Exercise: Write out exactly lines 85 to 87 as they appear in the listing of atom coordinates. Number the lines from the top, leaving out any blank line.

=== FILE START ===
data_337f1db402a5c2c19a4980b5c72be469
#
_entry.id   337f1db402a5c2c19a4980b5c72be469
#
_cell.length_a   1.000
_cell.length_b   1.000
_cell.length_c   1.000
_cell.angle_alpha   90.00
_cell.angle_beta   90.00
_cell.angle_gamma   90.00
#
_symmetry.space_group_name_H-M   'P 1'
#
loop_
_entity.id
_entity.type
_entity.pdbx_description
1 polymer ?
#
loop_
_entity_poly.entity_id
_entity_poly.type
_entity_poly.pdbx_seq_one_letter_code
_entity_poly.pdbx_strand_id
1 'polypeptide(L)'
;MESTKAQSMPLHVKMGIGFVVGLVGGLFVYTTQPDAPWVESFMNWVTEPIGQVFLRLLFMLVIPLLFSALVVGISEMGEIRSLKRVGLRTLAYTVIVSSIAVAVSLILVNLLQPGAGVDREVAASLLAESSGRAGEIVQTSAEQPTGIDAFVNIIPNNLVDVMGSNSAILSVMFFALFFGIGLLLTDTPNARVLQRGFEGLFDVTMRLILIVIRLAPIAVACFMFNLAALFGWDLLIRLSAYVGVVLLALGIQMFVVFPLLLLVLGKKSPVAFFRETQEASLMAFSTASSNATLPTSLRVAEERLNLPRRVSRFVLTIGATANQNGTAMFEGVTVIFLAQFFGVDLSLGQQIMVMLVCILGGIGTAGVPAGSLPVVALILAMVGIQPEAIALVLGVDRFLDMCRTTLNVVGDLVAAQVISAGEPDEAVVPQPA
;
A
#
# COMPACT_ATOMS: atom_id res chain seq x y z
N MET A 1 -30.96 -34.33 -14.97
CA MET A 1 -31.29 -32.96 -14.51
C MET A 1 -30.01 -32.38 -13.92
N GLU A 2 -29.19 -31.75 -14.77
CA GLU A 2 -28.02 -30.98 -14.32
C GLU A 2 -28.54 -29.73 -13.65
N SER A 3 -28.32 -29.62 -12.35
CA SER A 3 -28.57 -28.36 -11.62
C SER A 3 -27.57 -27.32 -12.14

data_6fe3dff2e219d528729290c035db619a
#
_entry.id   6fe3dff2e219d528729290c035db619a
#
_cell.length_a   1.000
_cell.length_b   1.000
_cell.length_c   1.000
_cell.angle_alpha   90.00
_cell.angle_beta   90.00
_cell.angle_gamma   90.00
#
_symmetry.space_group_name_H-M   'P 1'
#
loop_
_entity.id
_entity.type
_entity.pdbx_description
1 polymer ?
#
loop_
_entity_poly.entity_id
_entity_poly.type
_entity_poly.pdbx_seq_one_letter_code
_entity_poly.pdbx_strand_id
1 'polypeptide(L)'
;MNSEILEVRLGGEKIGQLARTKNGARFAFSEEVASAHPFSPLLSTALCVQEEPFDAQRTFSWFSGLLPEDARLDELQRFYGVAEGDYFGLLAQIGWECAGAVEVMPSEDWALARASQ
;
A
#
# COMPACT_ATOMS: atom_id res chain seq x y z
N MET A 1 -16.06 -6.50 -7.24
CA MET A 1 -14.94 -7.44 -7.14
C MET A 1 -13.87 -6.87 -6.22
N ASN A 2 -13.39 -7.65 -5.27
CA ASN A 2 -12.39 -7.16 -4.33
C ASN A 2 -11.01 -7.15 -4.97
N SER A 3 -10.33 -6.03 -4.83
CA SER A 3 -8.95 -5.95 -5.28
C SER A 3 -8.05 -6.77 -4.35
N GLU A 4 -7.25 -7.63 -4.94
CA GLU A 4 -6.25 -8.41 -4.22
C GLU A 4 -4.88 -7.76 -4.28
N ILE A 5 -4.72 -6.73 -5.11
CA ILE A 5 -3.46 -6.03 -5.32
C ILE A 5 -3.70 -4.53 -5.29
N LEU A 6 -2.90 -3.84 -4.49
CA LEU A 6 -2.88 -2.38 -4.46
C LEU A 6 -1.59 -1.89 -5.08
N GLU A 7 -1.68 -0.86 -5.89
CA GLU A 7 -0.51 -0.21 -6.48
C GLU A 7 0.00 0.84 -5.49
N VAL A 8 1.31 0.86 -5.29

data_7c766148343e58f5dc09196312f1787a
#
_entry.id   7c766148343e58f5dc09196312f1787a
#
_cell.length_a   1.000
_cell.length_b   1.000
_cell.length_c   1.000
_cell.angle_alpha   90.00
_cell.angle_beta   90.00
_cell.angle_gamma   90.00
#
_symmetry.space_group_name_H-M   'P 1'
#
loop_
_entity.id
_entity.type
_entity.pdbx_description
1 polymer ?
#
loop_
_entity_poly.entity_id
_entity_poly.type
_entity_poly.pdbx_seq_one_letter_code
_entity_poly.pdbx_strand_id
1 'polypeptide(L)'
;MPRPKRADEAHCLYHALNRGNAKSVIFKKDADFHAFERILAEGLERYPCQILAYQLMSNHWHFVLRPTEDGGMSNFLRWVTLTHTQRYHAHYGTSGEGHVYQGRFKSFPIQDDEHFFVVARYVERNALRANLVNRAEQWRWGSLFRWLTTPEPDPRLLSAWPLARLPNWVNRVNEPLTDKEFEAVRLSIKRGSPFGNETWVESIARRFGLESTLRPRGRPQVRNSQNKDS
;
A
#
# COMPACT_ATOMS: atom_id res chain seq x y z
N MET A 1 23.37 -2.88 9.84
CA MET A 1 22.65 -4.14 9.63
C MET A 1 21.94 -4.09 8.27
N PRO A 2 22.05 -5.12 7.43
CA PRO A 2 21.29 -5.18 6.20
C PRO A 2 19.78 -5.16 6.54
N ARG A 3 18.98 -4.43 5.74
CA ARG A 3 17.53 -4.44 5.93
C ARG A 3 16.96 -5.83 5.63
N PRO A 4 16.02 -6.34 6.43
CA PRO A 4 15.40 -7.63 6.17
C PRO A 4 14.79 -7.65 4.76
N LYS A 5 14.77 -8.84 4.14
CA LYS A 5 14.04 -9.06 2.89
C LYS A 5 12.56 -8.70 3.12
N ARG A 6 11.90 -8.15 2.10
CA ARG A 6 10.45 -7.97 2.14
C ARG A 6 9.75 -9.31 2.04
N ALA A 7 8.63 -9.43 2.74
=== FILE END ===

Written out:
N LEU A 6 -2.90 -3.84 -4.49
CA LEU A 6 -2.88 -2.38 -4.46
C LEU A 6 -1.59 -1.89 -5.08